4. ^ "Voters Committee Predicting 60% Snap Election Turnout". Ukrainian News Agency. 16 October 2008. Retrieved 16 October 2008. 
  5. ^ Hacked PR documents accelerate political war, Kyiv Post (11 January 2013)
  6. ^ Vitali Klitschko says intends to run for president in Ukraine, Interfax-Ukraine (24 October 2013)
    Parliament passes law that could prevent Klitschko from running for president, Interfax-Ukraine (24 October 2013)
  7. ^ Yanukovych signs EU integration law on elections, Interfax-Ukraine (20 December 2013)
  8. ^ a b CEC member: Kyiv City Council to be elected for five years in upcoming election, Interfax-Ukraine (16 February 2013)
  9. ^ Experts: Proposed election law casts cloud over next year’s parliamentary contest, Kyiv Post (October 3, 2011)
  10. ^ Understanding Ukrainian Politics: Power, Politics, And Institutional Design by Paul D'Anieri, M.E. Sharpe, 2006, ISBN 0-7656-1811-7 (page 251)
  11. ^ Black Sea Fleet vote: Know thy turncoats, Kyiv Post (May 6, 2010)
  12. ^ Ukraine needs constitutional change now, Kyiv Post (May 7, 2009)
  13. ^ Parliament rejects bill on local elections under open lists, Kyiv Post (July 1, 2010)
  14. ^ European Parliament EU-Ukraine PCC Members' delegation to Ukraine observing local and regional elections of 31 October 2010, European Parliament (10 November 2010)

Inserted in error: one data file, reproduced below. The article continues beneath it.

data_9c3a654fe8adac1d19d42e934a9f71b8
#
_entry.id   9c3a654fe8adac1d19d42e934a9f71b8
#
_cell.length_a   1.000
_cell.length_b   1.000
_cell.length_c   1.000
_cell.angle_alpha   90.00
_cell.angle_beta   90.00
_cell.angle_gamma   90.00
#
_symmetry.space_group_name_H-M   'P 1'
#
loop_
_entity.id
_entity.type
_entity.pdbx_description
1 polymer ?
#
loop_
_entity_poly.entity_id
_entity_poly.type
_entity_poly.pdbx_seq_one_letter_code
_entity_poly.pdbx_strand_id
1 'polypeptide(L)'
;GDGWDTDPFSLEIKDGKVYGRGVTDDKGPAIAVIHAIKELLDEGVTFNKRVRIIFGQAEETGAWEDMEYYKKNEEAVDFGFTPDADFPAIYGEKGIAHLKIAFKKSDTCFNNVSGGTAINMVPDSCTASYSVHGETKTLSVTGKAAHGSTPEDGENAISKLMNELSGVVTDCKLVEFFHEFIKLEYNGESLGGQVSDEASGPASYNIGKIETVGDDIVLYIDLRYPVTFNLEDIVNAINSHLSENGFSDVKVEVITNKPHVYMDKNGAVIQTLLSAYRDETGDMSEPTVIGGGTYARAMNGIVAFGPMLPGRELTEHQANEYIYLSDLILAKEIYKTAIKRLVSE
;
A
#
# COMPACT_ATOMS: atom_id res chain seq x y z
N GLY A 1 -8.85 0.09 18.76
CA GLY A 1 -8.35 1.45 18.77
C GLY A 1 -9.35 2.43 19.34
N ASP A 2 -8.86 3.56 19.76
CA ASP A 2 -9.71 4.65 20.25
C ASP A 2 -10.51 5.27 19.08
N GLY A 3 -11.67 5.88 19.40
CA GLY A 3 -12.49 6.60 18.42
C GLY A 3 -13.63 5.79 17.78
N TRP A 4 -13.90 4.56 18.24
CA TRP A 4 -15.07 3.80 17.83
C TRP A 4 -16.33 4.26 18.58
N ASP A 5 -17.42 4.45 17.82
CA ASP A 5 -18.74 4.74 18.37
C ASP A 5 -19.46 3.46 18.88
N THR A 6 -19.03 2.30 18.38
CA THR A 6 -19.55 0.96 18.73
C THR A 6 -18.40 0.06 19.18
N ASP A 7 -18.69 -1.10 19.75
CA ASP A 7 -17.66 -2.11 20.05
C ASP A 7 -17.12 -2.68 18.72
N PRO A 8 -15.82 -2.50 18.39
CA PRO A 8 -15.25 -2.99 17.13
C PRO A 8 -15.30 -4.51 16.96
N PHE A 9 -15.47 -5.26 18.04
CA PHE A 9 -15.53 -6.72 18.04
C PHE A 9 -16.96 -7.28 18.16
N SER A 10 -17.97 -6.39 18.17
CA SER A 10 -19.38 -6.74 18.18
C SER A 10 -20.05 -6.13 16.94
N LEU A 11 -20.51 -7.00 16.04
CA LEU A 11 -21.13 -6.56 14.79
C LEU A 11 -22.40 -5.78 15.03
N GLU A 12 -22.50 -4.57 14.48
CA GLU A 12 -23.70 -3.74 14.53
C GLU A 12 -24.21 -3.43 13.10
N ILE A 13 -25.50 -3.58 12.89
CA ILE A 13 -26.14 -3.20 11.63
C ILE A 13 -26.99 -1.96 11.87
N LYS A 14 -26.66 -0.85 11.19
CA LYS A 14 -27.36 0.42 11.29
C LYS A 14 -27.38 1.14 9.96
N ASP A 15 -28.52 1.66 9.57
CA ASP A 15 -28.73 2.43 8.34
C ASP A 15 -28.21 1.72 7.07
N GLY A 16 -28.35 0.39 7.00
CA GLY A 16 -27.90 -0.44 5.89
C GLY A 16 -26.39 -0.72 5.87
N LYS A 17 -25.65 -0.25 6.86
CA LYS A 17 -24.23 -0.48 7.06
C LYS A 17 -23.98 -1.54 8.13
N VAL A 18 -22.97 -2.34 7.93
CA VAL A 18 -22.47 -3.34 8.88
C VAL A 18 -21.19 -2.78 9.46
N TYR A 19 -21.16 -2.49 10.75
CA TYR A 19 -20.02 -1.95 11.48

15. ^ Центральна виборча комісія України - WWW відображення ІАС "Вибори народних депутатів України 2012"
    CEC substitues Tymoshenko, Lutsenko in voting papers
  16. ^ Communist and Post-Communist Parties in Europe by Uwe Backes and Patrick Moreau, Vandenhoeck & Ruprecht, 2008, ISBN 978-3-525-36912-8 (page 396)
  17. ^ Ukraine right-wing politics: is the genie out of the bottle?, openDemocracy.net (January 3, 2011)
  18. ^ a b Eight Reasons Why Ukraine’s Party of Regions Will Win the 2012 Elections by Taras Kuzio, The Jamestown Foundation (17 October 2012)
    UKRAINE: Yushchenko needs Tymoshenko as ally again by Taras Kuzio, Oxford Analytica (5 October 2007)
  19. ^ Election winner lacks strong voter mandate, Kyiv Post (February 11, 2010)
    Ukraine's Party of Regions: A pyrrhic victory, EurActiv.com (16 November 2012)
    Ukraine vote ushers in new constellation of power, Deutsche Welle (30 October 2012)
  20. ^ Disappointment, pessimism high among nation’s voters, Kyiv Post (January 15, 2010)
  21. ^ a b Country View Ukraine International Institute for Democracy and Electoral Assistance
  22. ^ Central Election Commission of Ukraine
  23. ^ a b CEC:Turnout in Ukraine's parliamentary elections 57.99%, Kyiv Post (29 October 2012)
  24. ^ "Swiss President, Luxembourg PM join others in congratulating Yushchenko". Kyiv Post. 31 December 2004. 
  25. ^ More than $1 billion will be spent on campaign, but no one knows for sure, Kyiv Post (January 14, 2010)
  26. ^ Committee Of Voters: Use Of State’s Administrative Resources No Longer Decisive Factor In Outcome Of Elections, Ukrainian News Agency (May 8, 2009)
  27. ^ Survey Shows Every Fifth Ukrainian Ready To Sell Vote, Radio Free Europe/Radio Liberty (October 22, 2010)
  28. ^ Yanukovych's Party Looks To Victory Amid Claims Of Election Fraud, Radio Free Europe/Radio Liberty (November 01, 2010)

External links[edit]